341. Telegram 171873 From the Department of State to the Mission to the United Nations 1 2

Subj:

  • Soviet Proposed Item for UNGA on Non-use of Force and Non-use of Nuclear Weapons
1.
Septel reports call by Soviet Minister Counselor Vorontsov on Assistant Secretary De Palma in which Vorontsov asked USG support for subject item. Following is Dept’s unofficial translation of oral statement left by Vorontsov.
2.
Begin text:

For examination by the 27th session of the UN General Assembly the Soviet Union has raised the important and urgent question of “the non-use of force in international relations and the prohibition forever of the use of nuclear weapons.” (The text of the letter of the Minister of Foreign Affairs of the USSR to the Secretary General of the UN on this question is attached).

Under present conditions, the task of the United Nations is to consolidate achievements in the reduction of international tension and to carry out measures which would further the elimination of existing conflicts and the creation of conditions which would eliminate the outbreak of wars and armed conflicts between states.

[Page 2]

An effective means of achieving this goal is the consistant application by all states of the principle of the rejection of the use of force, which embraces all kinds of weapons, including nuclear weapons, which are the most destructive weapons of mass destruction.

The rejection of the use of force and the prohibition forever of the use of all kinds of weapons, both conventional, as well as nuclear, is the main idea of the new Soviet proposal. In the past, the General Assembly repeatedly took up the question on the non-use of force in international relations. The question on the prohibition of the use of nuclear weapons was placed separately before the UN. But it is quite obvious that the rejection of the use of force must include the prohibition of the use of all kinds of weapons—both conventional, as well as nuclear. Such an approach is dictated by the entire course of the development of post-war international relations. Our proposal that the prohibition of the use of nuclear and conventional weapons would constitute a single whole, meets the principle of equal security of states and the prevention of military advantages. Putting the question in this way, we think, meets the interests of all nations.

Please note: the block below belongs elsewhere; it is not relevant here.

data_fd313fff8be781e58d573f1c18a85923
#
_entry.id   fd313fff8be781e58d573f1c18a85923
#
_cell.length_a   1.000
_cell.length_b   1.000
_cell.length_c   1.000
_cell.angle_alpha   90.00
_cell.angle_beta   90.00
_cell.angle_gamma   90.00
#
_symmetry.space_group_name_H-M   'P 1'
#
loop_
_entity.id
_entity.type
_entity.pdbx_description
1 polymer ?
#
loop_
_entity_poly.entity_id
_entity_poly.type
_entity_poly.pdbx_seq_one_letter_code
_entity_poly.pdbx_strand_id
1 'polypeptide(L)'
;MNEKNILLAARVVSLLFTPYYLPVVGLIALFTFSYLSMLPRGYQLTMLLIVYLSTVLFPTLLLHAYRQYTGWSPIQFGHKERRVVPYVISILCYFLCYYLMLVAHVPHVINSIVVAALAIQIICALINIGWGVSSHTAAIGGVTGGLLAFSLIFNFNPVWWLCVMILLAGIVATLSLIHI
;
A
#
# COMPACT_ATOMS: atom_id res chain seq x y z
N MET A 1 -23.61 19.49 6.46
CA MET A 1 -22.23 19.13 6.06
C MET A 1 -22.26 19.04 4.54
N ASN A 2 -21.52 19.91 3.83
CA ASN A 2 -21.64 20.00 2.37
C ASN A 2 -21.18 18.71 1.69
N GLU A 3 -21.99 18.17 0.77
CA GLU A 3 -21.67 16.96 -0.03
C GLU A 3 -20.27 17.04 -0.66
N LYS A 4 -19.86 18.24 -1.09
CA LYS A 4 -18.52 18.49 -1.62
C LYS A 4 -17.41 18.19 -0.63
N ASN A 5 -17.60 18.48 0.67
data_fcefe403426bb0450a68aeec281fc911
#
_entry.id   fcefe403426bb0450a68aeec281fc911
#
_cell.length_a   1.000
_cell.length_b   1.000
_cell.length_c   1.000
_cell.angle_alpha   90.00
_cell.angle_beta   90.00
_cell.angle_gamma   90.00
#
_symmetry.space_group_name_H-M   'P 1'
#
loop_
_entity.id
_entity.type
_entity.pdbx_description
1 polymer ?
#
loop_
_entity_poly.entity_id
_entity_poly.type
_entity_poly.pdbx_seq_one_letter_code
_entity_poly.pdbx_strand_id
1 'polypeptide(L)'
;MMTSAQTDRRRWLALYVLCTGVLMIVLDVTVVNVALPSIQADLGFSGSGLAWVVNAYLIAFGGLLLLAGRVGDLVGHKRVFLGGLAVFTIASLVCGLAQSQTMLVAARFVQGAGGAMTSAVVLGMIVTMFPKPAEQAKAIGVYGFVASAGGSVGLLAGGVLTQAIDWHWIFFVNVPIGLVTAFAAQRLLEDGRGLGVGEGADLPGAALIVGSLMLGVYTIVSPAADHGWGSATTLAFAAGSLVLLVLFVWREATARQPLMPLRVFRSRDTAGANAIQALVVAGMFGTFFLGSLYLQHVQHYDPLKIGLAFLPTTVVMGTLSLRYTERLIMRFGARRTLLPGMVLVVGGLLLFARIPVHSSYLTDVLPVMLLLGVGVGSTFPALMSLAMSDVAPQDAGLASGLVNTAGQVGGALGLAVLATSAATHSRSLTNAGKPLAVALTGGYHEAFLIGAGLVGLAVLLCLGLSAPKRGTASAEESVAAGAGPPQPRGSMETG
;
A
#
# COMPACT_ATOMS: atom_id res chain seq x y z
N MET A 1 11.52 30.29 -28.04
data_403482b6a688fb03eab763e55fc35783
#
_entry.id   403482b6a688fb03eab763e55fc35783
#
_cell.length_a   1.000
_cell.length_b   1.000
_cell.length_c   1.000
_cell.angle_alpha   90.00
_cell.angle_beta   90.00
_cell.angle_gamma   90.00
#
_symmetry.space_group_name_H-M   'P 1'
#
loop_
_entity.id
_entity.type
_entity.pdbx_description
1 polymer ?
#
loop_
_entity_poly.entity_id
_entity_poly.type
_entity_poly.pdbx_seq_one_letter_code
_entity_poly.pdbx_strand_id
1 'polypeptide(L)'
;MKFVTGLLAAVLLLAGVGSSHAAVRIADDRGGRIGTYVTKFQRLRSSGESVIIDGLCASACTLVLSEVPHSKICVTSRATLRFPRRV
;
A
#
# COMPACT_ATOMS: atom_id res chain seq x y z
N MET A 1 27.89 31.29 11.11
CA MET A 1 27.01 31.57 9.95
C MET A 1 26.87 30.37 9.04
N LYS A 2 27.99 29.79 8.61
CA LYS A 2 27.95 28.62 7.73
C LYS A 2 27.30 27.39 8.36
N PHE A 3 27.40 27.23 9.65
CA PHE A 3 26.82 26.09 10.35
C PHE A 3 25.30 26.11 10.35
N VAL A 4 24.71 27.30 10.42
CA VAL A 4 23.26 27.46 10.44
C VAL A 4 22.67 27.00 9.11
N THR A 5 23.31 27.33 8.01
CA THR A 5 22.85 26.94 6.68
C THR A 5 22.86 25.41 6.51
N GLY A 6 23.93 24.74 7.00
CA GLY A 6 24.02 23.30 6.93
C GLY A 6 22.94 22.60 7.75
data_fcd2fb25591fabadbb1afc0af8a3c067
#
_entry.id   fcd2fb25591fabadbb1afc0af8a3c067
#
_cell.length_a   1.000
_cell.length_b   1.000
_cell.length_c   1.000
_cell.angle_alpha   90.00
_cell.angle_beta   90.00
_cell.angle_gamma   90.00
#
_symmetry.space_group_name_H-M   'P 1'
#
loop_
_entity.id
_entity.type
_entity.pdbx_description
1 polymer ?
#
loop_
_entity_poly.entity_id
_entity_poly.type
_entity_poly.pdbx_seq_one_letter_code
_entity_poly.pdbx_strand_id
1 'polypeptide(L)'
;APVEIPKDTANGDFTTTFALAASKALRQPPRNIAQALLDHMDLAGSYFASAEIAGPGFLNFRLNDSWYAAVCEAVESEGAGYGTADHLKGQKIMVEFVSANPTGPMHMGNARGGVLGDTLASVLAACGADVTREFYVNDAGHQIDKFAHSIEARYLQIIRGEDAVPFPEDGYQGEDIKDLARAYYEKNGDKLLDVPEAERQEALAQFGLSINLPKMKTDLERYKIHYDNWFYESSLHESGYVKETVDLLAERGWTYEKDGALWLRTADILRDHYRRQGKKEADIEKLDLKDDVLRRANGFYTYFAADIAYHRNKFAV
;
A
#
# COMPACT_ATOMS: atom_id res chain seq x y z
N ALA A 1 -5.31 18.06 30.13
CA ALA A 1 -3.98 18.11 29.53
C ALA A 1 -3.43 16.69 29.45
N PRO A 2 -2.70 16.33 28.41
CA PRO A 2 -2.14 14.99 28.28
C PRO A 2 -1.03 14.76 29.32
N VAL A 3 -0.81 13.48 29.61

The Soviet Government intends to strive for the General Assembly, in the name of member states of the organization, to declare solemnly, in accordance with the UN Charter, their rejection of the use of force or the threat of its use in international relations, and the prohibition forever of the use of nuclear weapons, and also to recommend that the Security Council adopt an appropriate resolution as soon as possible, which will give this declaration of the General Assembly a binding force in accordance with Article 25 of the UN Charter.

The Soviet Government hopes that the Government of United States will give this information its serious consideration and will make its contribution to the resolution of the question on the rejection of the use of force and on the prohibition forever of the use of nuclear weapons. End text

  1. Source: National Archives, RG 59, Central Files 1970–1973, DEF 18–6. Limited Official Use. Also sent to Moscow. Drafted by McIntyre (IO/UNP); cleared by Kadilis (EUR/SOV); and approved by Armitage (UNP).
  2. The telegram transmitted a Soviet verbal statement urging U.S. support for the Soviet proposal for a UN resolution rejecting of the use of force in international relations and forever prohibiting the use of nuclear weapons.